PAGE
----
Beautiful Boy: a Father’s Journey Through His Son’s Addiction, by David Scheff

As I was browsing online looking for something different to read, this cover caught my eye. I couldn’t contain my excitement. As soon as I saw Timothée Chalamet on the cover of this book, I was sold. Chalamet starred in the movie adaptation of Call Me by Your Name and truly succeeded in capturing the essence of Elio in a moving performance. So… I bought the book. I did read the synopsis beforehand, and I must say I was intrigued. Beautiful Boy is a true story, written by the journalist David Scheff. It’s the story of his son, Nic, and of his addiction to crystal meth. Nic Scheff has also published his side of the story, but I thought reading the point of view of a father was a unique way of looking at this reality.

“A world of contradictions, wherein everything is gray and almost nothing is black and white.”

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With the recent fentanyl crisis, drug addiction is a current issue that doesn’t get enough attention in my opinion. I was both curious and apprehensive when I started reading this novel. But from the very first chapter, I was overwhelmed by the love and affection that radiated from the pages. The book is about addiction, of course. But, above all, it’s about fatherly love. Witnessing this unconditional love and knowing that this is a true story helped me get into the book and feel involved. As Nic goes to rehab and relapses, you feel so much for him, but also for his dad. You really do see how addiction affects so much more people than just the person using drugs.

“Fortunately I have a son, my beautiful boy.
Unfortunately he is a drug addict.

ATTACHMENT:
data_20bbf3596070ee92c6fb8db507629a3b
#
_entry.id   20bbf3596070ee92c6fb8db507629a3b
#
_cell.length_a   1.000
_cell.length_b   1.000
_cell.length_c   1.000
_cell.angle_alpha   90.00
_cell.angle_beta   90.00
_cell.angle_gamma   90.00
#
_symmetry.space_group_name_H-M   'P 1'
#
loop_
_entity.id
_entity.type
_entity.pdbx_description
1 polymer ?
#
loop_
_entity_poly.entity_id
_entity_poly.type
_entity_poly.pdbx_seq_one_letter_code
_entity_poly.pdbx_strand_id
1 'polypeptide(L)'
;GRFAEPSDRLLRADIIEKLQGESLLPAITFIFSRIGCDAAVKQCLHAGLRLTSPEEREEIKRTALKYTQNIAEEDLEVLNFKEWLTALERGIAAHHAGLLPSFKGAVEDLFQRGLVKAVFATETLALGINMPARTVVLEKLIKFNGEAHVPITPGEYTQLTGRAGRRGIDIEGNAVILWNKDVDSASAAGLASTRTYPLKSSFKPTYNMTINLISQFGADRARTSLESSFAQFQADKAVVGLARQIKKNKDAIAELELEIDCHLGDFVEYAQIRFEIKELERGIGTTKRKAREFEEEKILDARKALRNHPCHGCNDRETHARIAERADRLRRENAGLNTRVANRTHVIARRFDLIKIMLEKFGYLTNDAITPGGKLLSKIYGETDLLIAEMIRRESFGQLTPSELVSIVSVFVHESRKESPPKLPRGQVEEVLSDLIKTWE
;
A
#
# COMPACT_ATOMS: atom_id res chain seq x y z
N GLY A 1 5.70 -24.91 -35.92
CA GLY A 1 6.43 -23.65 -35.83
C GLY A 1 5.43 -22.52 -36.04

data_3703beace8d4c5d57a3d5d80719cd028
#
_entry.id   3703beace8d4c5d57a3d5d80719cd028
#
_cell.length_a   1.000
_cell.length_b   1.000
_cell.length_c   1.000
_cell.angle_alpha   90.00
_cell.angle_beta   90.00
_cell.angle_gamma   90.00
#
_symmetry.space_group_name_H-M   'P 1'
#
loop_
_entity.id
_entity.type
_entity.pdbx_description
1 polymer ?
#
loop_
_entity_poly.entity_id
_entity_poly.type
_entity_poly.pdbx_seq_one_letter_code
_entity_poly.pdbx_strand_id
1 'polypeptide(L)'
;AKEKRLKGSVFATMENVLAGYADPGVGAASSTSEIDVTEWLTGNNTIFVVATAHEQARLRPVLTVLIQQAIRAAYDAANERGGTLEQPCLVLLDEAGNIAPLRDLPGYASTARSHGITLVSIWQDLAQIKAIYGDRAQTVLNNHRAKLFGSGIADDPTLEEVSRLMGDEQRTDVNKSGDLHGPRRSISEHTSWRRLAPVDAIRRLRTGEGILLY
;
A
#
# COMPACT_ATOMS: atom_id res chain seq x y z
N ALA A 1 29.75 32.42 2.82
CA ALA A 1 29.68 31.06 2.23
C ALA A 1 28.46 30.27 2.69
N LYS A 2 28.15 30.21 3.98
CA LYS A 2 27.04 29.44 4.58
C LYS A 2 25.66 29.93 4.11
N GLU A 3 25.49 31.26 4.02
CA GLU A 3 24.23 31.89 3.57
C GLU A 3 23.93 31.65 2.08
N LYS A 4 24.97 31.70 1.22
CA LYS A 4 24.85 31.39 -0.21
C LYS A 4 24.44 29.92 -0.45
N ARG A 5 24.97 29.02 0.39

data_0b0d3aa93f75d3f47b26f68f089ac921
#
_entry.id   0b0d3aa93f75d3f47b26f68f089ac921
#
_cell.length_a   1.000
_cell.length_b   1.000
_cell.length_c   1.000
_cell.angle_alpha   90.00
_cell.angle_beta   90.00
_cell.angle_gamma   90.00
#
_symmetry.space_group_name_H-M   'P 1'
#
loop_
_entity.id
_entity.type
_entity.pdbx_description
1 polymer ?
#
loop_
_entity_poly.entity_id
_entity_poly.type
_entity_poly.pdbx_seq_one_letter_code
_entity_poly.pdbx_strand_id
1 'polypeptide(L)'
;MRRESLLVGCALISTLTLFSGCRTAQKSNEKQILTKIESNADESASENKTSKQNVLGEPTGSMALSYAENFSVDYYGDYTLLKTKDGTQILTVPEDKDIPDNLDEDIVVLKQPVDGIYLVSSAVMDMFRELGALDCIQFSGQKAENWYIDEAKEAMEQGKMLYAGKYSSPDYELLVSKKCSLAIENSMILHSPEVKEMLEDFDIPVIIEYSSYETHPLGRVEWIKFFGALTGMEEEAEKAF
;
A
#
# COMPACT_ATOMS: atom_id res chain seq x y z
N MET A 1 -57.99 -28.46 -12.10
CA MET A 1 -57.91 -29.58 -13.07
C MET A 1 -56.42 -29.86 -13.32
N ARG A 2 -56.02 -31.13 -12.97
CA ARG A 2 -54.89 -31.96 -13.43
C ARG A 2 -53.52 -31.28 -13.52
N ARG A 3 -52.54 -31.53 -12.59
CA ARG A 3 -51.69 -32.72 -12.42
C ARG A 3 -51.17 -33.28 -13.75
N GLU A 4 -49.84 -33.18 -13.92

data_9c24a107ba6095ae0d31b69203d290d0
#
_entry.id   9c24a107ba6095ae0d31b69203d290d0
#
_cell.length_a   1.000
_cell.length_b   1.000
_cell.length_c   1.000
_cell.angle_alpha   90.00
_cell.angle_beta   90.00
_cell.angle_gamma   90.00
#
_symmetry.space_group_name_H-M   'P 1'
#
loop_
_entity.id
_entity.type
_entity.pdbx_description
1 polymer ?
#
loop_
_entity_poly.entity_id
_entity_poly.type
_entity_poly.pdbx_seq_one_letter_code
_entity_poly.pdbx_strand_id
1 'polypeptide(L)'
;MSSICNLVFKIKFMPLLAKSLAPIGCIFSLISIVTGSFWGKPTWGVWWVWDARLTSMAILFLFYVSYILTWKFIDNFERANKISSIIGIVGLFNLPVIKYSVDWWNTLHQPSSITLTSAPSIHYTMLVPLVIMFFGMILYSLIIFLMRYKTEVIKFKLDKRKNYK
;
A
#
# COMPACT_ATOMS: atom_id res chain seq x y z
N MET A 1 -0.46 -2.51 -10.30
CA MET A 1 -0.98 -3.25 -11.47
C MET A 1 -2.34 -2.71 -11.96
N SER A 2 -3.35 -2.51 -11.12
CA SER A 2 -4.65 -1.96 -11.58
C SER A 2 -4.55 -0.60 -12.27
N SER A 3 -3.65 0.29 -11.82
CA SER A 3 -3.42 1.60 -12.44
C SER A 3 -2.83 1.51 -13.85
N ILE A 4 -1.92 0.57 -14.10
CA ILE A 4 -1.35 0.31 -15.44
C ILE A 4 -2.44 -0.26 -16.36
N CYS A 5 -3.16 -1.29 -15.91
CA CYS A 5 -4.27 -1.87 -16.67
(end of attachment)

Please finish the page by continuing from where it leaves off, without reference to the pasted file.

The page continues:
Fortunately he is in recovery.
Unfortunately he relapses.
Fortunately he is in recovery again.
Unfortunately he relapses.
Fortunately he is not dead.”

The first chapters do an amazing job of humanizing Nic and making him lovable, which makes the addiction even more heartbreaking. Nic is an active kid, with a good education. He is witty, outgoing and loved by his family and his friends. He sounds like the perfect little boy, so clever and destined for success. His addiction comes as a surprise to his father who is helpless in this situation. And, to be honest, I felt just as helpless as he did. I can’t imagine watching someone you love go through hell and having to let go of them in order to help them. Because even if David wants to help Nic, drugs turn him into a manipulative boy, who lies to people and disappoints his family in order to get his fix. His father can’t help him and that pill is hard to swallow.

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“We deny the severity of our loved one’s problem not because we are naive, but because we can’t know.”

I have seen a lot of people criticizing the fact that the story takes place in a white middle-class family and that it doesn’t show the real face of drug abuse. While I agree that minorities are not heard enough on matters like this one and that publishers, producers, etc. need to give them the space they deserve to express themselves, we, as an audience, also need to go and look for their stories. As for Beautiful Boy, I think it does an excellent job of showing that this is an issue that affects everyone. Addiction is a disease that does not care about your age, gender, or class. If you think your money or your background immunise you or your entourage from addiction, you’re fooling yourself. Even more interesting, I feel like someone who has read this book can only become more empathetic and understanding when meeting people who are going through this. It’ll make you less judgmental and more open minded.

Side note, I saw the movie yesterday and it’s a great companion to the books. If you’ve only read Beautiful Boy, the movie will show you Nic’s side. If you’ve only read Tweak, you’ll learn about David’s point of view. The scenario stays close to the initial story and Timothée Chalamet and Steve Carell are incredibly moving. Their performances are touching, they’re not doing too much, just enough to convey the pain and anxiety of their characters. I highly recommend it.


Pictures by L.


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